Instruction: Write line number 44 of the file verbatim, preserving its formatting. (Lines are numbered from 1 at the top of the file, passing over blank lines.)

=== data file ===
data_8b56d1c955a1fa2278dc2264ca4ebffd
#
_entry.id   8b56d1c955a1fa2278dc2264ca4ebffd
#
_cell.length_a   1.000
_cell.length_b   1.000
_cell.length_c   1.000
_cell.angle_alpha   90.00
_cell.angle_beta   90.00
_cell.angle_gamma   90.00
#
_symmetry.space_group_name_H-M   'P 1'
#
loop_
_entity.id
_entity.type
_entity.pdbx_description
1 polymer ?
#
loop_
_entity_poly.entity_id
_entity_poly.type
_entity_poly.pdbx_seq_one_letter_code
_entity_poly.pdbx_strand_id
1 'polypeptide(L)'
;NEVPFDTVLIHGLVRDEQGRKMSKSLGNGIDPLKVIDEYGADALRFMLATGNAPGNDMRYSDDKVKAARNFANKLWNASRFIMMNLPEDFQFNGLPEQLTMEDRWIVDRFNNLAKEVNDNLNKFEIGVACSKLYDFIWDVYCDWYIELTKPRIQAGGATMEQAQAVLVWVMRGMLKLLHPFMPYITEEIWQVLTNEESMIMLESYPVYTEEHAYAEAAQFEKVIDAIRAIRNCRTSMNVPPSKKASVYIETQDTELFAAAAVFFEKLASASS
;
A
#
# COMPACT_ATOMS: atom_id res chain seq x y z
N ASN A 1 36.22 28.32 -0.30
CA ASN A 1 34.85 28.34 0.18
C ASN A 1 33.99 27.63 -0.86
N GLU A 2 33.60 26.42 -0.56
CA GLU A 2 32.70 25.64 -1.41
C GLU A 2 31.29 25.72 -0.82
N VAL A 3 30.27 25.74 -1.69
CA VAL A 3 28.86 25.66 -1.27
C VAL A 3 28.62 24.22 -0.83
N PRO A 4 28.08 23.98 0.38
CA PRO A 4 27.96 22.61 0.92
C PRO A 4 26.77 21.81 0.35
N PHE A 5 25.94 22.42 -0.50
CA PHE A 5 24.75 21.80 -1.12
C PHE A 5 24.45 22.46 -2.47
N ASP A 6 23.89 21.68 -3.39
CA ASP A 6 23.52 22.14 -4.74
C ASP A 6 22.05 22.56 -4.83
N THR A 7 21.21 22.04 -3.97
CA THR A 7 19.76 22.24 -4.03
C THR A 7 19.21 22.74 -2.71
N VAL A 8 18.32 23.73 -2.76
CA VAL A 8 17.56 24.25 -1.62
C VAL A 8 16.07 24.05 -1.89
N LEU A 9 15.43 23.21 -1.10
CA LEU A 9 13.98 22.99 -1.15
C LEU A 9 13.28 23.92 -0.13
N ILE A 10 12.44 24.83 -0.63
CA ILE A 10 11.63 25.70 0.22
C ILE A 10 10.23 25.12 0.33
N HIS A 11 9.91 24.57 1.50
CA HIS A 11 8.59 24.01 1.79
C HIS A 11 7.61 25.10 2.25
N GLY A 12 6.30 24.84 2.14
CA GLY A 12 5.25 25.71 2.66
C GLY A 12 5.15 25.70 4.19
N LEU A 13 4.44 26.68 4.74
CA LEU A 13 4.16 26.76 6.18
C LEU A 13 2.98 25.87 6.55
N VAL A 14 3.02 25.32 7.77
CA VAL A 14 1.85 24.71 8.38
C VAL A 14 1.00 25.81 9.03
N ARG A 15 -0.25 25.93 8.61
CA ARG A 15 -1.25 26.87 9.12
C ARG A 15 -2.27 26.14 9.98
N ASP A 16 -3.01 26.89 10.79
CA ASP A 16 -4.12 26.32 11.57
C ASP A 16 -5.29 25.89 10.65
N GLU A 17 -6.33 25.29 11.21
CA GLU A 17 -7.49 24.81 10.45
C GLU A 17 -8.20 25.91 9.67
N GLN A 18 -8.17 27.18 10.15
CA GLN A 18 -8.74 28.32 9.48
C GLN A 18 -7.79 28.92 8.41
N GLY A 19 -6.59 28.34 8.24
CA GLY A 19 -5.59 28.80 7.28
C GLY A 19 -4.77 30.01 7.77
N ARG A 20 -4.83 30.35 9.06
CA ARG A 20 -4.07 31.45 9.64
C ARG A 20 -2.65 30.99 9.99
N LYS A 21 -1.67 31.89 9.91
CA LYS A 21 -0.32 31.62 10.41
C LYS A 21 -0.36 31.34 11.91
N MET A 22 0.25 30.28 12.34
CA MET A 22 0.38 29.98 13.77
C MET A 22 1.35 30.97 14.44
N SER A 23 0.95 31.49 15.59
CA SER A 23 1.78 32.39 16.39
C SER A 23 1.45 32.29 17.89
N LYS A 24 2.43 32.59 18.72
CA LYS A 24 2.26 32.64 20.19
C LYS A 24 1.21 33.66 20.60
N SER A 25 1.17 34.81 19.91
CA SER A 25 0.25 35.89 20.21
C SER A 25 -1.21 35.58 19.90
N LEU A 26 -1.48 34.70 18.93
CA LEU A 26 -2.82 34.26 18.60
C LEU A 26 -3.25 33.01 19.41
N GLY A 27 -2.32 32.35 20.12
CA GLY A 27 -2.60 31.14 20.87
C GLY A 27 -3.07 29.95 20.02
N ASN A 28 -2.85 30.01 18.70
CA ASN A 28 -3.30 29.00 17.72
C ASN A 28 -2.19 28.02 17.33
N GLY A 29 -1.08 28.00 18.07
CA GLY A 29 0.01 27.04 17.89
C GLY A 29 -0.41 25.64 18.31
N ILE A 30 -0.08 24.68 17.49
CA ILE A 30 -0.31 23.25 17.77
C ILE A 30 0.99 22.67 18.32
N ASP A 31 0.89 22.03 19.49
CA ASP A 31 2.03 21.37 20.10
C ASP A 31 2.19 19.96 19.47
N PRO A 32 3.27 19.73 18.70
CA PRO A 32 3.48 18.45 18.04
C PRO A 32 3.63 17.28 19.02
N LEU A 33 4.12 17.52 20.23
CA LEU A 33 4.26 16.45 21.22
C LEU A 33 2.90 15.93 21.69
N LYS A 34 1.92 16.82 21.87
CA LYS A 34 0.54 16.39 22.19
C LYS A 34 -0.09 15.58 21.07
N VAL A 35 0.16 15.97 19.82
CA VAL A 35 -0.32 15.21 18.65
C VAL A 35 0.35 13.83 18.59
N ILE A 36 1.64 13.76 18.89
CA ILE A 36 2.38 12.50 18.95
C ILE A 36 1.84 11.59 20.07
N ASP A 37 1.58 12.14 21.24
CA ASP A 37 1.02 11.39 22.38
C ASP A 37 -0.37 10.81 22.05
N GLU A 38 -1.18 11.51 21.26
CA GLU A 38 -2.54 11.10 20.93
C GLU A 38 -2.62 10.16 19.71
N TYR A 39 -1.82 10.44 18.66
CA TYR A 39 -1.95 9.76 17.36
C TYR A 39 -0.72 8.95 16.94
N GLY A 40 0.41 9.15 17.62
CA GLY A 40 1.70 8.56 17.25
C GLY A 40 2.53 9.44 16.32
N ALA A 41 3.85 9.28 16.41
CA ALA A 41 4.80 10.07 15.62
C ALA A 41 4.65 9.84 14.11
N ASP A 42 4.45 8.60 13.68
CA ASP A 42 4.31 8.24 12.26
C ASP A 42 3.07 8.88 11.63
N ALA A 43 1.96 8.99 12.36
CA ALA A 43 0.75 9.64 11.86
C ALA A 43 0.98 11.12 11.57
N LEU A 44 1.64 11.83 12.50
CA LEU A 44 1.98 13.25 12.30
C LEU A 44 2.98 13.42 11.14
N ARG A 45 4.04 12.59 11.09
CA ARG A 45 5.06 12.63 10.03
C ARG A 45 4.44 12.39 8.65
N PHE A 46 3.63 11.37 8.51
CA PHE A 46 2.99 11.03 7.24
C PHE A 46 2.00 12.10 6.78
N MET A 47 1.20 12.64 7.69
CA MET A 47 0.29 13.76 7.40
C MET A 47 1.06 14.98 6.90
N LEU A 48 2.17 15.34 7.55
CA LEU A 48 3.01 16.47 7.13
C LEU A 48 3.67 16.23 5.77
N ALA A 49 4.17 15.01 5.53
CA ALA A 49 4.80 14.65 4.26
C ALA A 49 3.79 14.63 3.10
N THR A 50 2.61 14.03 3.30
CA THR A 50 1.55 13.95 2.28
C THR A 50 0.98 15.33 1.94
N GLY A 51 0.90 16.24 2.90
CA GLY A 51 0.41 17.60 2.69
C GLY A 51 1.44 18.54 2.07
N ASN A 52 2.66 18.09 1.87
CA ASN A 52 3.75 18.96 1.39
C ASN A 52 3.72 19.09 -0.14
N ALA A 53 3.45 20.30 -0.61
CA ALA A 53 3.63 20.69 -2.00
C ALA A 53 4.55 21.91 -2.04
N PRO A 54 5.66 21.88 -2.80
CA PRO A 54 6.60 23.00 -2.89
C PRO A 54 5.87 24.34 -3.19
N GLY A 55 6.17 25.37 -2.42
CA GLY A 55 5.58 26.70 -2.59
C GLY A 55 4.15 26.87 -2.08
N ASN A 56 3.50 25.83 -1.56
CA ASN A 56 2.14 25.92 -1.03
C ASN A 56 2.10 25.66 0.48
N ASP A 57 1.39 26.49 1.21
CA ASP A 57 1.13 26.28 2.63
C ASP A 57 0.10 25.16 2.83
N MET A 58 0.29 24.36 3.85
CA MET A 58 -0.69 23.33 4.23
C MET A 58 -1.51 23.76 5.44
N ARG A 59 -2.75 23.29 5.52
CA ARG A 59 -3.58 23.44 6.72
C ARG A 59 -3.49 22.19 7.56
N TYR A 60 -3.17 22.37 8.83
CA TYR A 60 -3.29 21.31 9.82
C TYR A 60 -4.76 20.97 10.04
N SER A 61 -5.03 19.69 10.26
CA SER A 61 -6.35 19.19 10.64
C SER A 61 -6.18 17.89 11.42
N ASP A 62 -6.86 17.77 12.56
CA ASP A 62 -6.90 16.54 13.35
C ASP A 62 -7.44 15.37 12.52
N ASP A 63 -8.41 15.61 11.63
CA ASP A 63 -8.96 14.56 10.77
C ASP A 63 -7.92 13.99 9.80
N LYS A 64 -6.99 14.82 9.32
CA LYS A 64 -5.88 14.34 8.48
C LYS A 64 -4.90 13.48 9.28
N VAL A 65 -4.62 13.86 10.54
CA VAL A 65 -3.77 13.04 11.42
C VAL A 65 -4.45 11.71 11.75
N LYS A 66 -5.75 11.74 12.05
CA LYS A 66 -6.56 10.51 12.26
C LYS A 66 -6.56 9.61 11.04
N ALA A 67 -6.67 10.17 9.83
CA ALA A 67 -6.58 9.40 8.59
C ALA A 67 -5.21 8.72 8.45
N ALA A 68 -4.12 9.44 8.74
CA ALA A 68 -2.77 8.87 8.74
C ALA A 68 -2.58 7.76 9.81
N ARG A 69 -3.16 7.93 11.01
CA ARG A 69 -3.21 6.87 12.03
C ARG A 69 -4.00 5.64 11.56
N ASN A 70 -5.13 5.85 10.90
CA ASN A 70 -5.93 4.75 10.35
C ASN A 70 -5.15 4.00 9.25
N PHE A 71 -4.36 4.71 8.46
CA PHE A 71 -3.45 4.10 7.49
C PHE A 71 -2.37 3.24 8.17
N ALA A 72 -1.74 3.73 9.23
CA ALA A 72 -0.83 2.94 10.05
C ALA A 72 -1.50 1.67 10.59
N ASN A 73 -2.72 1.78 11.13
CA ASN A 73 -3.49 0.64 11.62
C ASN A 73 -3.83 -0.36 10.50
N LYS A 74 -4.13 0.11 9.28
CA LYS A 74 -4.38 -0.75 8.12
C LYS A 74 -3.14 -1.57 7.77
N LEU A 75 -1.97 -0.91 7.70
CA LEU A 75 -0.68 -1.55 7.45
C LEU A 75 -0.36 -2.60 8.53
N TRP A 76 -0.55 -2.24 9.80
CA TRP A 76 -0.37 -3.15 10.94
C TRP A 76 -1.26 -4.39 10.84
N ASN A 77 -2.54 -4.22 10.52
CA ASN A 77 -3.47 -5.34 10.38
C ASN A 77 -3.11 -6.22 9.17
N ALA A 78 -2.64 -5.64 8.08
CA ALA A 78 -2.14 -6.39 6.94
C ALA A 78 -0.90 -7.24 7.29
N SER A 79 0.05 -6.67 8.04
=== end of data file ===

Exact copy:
CA PHE A 5 24.75 21.80 -1.12